Proceedings of the New Zealand Ecological Society (1961) 8: 43- 46

Some interactions on native and introduced plants in New Zealand grassland

Research Article
S. H. Saxby  
  1. Department of Agriculture, Wellington

[First paragraphs...]
A study of the history of the development of grassland in New Zealand is also a study of a prolonged interaction between native and introduced plants in which there has usually been a strong and deliberately guided bias towards the supremacy of the introduced plants. Because much of the native vegetation does not meet the requirements of the farmer, he has tried to replace this with plants that do so.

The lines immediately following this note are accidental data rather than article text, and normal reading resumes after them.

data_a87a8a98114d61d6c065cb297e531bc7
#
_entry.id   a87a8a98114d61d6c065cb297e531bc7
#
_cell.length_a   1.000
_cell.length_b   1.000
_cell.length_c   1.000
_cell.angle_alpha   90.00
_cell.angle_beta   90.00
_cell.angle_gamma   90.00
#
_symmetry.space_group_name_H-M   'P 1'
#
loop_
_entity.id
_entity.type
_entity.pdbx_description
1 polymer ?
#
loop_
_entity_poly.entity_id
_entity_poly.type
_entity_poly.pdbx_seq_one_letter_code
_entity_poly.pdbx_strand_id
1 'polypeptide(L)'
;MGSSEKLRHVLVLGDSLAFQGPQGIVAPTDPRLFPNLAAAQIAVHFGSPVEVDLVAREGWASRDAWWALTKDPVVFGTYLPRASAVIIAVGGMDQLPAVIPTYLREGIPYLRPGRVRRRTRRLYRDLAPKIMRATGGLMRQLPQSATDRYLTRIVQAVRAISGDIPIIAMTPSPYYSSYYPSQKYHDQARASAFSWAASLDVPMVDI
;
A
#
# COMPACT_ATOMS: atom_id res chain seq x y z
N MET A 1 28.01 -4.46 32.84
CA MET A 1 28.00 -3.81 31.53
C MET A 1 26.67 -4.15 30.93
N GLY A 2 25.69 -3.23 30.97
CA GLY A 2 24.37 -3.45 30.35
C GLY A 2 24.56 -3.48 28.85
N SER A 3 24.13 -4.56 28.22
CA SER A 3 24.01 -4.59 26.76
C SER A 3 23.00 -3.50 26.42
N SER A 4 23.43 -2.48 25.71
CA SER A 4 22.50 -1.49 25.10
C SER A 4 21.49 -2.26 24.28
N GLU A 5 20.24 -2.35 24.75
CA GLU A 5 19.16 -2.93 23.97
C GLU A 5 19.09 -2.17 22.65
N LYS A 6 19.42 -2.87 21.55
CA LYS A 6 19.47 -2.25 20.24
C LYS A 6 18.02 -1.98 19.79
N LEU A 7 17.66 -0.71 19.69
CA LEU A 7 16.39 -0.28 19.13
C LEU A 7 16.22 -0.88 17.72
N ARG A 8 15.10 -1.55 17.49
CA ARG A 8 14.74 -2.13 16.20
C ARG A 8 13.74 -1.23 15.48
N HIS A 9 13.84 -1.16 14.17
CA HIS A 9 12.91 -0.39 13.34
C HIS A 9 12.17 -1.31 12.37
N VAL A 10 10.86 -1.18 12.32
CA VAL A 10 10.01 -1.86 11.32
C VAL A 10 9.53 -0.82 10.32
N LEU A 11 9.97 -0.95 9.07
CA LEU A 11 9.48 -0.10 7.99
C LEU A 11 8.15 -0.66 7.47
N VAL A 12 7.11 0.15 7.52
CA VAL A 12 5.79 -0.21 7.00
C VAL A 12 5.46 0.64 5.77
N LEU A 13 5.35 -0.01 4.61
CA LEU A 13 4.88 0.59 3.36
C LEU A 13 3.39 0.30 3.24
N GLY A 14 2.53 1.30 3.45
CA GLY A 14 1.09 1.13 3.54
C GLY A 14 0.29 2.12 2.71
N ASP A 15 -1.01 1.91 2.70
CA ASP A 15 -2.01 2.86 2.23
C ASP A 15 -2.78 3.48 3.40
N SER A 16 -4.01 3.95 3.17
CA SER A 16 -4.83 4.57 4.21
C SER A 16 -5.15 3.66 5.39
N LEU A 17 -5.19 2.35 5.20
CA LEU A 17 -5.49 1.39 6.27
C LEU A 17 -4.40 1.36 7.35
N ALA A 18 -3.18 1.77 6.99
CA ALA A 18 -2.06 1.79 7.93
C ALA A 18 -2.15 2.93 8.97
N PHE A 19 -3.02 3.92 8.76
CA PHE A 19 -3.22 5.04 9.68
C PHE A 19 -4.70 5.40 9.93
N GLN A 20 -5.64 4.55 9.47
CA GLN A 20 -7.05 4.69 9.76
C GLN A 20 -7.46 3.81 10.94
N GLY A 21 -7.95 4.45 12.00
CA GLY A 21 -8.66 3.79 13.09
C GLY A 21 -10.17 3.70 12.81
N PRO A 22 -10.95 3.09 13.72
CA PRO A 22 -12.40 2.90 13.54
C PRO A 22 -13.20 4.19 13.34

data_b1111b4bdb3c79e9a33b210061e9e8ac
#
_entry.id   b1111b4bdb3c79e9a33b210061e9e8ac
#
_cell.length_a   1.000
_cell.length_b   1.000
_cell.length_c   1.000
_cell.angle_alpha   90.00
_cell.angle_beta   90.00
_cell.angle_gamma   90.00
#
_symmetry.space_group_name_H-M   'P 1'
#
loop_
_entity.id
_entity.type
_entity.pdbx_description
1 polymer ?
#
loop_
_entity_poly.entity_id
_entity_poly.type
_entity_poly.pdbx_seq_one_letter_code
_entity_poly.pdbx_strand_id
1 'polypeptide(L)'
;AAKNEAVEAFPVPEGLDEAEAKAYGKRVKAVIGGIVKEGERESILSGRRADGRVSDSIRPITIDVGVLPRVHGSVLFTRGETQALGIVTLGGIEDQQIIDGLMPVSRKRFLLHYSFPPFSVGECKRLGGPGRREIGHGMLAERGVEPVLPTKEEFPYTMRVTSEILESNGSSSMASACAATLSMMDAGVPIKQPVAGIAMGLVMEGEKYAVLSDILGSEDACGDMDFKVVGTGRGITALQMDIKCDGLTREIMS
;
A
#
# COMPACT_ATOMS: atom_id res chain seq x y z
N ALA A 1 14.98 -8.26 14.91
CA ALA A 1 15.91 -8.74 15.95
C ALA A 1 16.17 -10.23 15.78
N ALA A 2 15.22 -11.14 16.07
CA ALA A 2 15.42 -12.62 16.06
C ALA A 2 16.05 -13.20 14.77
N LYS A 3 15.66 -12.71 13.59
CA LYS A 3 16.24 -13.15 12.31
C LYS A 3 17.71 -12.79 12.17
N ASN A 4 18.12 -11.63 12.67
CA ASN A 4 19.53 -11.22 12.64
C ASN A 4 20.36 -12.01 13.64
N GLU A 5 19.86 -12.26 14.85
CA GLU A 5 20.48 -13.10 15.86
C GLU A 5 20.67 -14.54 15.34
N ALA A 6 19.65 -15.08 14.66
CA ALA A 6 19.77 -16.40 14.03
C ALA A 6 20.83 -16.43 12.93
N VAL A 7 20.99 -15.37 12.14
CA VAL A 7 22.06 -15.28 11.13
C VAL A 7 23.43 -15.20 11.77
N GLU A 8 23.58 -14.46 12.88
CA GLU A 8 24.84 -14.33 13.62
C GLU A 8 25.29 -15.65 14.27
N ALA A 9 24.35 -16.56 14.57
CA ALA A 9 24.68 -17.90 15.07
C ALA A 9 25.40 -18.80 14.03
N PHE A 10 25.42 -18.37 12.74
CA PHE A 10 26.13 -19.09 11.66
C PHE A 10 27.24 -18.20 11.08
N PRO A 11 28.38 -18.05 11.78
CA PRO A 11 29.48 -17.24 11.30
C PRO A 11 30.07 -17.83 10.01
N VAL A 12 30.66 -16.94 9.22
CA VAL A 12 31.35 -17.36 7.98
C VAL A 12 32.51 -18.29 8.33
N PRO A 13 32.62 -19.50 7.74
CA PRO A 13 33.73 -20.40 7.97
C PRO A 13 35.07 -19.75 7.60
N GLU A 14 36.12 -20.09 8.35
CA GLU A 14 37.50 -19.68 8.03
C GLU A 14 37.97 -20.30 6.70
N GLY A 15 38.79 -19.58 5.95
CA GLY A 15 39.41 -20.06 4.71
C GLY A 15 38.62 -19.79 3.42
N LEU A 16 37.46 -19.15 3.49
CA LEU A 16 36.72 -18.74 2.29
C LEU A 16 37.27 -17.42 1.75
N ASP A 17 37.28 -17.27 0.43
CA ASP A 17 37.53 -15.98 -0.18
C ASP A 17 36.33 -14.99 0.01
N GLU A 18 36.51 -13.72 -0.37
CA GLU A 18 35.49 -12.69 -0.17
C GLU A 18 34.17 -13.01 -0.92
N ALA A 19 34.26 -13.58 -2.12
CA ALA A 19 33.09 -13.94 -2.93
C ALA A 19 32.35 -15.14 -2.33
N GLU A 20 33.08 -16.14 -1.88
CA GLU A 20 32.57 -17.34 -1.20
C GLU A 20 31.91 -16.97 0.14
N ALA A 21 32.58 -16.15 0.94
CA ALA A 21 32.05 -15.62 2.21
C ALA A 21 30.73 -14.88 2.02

This programme of replacement has been dependent on many aids. Fire, axe, plough, fences, fertilisers and animals have all played a part. Much of this programme was carried out as described by H. Guthrie-Smith in Tutira : " . . . stamped, jammed, hauled, murdered into grass." Although this refers to the conversion of bracken fern country into grassland, it is typical of the action taken under many conditions to destroy the native plants in order that the more desirable introduced ones could establish, survive, and produce feed for domestic animals.